Out of Africa: cheap motorcyles transforming lives of farmers

One lasting impression from my July visit to Ken Sakwa, a champion farmer in rural eastern Uganda: how Ken's new Chinese-made motorcycle is transforming his ability to expand his commercial farming activities.

A lot of attention is being given to how China and India are bringing big technologies to Africa: hydroelectricity, solar technologies, computing, mobile-phone infrastructure. No question, these are important. But virtually unnoticed is how less expensive motorocycles are making personal transportation affordable to people who only recently dreamed of owning a bicycle.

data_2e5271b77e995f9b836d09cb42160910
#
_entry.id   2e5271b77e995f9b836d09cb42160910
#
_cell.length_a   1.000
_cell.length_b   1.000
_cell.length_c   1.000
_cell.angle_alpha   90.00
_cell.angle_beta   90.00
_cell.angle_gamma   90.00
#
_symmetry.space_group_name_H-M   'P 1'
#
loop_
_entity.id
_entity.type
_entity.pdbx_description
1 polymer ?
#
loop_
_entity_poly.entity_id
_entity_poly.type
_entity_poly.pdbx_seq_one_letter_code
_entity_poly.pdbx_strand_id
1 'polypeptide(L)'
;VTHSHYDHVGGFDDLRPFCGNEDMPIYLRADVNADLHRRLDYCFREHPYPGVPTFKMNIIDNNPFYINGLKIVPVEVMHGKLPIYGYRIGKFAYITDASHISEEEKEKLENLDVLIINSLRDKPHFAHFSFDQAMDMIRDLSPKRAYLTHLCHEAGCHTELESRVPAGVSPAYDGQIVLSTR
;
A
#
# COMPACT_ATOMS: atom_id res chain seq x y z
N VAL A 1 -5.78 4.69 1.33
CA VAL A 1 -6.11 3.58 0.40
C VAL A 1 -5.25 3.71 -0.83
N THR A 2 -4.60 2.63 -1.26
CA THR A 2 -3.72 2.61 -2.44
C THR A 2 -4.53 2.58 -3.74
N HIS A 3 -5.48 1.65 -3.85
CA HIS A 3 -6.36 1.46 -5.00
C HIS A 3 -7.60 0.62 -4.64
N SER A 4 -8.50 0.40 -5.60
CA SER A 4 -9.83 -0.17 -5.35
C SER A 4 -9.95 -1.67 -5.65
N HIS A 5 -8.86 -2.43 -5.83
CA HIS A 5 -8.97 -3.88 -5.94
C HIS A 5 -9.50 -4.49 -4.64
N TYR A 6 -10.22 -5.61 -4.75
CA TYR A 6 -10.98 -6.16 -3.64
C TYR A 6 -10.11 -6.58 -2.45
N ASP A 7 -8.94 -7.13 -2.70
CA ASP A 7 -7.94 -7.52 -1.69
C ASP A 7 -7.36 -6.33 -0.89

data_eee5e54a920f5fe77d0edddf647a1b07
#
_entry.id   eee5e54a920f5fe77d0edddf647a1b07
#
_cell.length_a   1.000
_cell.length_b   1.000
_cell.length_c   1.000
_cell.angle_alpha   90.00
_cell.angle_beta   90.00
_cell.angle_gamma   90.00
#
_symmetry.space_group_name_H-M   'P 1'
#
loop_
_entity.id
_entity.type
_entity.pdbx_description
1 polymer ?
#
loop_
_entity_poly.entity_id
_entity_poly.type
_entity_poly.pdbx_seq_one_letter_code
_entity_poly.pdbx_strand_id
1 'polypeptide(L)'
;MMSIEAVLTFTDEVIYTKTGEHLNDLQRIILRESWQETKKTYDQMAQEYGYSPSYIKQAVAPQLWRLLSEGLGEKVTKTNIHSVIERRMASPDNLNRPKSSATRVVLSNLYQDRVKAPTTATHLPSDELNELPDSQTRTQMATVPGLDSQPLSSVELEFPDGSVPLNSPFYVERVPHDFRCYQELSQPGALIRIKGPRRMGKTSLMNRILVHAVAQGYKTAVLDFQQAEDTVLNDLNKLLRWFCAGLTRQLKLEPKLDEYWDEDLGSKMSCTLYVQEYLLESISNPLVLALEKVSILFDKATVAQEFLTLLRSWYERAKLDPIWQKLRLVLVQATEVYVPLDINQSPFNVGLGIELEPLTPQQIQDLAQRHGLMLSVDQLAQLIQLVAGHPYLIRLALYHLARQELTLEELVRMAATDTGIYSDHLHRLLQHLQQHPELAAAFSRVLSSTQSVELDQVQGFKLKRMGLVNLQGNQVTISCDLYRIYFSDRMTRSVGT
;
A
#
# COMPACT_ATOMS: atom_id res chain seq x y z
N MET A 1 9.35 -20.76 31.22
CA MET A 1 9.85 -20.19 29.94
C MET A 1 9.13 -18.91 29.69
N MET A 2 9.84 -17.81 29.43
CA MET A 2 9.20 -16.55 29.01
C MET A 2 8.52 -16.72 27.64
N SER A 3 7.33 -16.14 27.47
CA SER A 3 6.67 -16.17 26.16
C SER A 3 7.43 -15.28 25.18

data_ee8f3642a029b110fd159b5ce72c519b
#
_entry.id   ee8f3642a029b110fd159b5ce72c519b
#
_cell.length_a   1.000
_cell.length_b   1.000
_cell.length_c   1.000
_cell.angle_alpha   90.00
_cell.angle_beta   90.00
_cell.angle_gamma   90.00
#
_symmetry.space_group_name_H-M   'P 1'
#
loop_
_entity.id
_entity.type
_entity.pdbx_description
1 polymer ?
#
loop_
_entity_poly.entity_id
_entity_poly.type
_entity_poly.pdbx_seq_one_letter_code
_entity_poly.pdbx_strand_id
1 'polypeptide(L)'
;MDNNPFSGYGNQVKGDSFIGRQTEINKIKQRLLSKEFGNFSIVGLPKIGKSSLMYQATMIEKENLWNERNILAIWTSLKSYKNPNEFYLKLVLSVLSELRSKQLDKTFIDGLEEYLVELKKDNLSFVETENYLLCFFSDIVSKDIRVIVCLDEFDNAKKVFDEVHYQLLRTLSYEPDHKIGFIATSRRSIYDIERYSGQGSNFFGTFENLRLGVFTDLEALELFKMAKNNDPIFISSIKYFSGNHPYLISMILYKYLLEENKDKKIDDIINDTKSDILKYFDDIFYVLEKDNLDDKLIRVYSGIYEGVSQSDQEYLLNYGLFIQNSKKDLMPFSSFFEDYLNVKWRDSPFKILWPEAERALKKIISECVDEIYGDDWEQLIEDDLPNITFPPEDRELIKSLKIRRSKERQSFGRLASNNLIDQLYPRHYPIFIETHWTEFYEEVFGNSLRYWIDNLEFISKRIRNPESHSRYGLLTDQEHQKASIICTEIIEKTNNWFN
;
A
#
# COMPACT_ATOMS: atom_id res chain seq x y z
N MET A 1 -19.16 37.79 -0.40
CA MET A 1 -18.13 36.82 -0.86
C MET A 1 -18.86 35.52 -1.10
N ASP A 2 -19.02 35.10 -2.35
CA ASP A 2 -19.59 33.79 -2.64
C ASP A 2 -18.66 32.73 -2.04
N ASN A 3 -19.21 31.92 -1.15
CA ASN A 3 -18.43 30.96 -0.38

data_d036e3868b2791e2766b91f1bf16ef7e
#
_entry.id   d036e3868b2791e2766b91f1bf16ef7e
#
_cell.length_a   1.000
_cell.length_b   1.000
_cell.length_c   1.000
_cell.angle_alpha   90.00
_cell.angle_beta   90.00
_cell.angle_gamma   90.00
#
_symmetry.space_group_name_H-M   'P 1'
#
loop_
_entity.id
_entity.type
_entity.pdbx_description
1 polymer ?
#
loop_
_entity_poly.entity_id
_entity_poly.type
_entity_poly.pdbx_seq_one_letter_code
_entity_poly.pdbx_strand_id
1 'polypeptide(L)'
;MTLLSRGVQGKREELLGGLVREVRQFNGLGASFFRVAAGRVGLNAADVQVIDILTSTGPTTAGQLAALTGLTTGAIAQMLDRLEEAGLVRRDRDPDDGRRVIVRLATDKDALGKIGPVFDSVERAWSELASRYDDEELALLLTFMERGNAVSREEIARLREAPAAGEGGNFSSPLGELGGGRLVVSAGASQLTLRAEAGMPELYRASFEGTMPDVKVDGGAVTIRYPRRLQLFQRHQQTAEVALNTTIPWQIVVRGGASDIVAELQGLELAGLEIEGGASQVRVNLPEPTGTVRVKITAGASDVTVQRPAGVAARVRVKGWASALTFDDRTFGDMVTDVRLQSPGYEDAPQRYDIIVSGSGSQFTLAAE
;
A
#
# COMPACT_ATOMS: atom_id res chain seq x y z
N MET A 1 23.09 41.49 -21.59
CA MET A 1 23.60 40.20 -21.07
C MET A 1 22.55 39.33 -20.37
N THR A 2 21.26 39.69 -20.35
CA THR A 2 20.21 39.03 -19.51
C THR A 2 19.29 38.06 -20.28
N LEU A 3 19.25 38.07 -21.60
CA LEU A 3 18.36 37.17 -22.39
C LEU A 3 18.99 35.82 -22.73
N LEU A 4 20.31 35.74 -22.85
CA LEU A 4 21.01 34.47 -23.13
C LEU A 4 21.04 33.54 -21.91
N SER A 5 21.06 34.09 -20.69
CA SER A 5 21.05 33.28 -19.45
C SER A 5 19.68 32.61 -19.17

Sakwa is a farmer I have been getting to know for the past few years in East Africa. He grows maize, green beans, cotton and a bit of peanuts. As farm prices have risen, he's become more interested in buying and selling crops grown by his neighbors. The motorcycle is a critical "enabling" technology, permitting him to travel over dirt roads easily and cheaply.

Sakwa this spring bought a motorcycle made by the Chinese company Dayun. Five years ago, European companies dominated the African market for motorbikes. But prices were high and repairs relatively costly.

The Chinese have transformed the motorcycle market -- in both East and West Africa -- with less expensive motorcycles and cheaper parts. True, the bikes are less powerful. But at least now Sakwa can afford one.

The influx of Chinese bikes seems likely to grow.

What happened a decade ago in Asia surely will happen in Africa: motorbikes as a "ubiquitous" form of transport.

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